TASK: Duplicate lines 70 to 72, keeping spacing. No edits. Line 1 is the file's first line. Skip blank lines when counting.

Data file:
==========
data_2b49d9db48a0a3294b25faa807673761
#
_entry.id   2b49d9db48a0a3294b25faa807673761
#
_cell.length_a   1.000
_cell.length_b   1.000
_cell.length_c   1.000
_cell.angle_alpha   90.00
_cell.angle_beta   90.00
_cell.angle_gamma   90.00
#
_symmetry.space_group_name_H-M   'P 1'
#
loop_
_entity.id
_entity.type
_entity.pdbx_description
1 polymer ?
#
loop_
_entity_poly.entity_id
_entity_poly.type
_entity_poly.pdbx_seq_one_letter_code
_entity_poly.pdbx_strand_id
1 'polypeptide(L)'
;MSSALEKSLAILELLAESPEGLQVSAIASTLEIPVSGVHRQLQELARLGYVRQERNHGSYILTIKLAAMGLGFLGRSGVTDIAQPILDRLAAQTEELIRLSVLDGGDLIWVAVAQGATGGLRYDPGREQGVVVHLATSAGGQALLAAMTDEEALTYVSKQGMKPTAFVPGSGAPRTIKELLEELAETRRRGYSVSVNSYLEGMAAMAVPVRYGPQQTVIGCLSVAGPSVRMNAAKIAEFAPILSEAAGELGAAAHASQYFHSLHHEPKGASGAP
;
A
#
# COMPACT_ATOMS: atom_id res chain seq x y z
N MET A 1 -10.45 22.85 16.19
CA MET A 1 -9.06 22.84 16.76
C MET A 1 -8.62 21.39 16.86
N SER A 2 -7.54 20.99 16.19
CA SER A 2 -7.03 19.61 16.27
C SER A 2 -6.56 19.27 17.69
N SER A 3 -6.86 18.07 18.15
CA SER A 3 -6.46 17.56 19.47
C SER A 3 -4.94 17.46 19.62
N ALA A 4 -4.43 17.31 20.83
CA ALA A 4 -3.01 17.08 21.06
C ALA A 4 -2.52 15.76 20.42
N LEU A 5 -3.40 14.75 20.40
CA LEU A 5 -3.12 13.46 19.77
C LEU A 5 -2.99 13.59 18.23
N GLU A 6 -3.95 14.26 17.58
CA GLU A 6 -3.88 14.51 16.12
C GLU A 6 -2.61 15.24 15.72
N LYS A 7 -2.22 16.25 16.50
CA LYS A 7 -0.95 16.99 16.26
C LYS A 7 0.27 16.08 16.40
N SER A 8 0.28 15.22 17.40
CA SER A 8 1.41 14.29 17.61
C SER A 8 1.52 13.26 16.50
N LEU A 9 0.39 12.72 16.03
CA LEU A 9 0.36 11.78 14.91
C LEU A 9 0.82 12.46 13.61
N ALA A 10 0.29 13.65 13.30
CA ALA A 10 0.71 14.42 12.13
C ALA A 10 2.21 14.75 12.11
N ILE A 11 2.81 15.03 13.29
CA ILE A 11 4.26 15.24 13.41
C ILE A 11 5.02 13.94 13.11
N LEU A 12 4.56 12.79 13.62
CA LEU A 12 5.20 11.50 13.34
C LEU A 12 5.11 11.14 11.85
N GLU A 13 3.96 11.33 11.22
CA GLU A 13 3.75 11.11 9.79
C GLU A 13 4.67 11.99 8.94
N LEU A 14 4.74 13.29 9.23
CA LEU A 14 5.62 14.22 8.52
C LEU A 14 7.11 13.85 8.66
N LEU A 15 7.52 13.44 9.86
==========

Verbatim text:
N LEU A 14 4.74 13.29 9.23
CA LEU A 14 5.62 14.22 8.52
C LEU A 14 7.11 13.85 8.66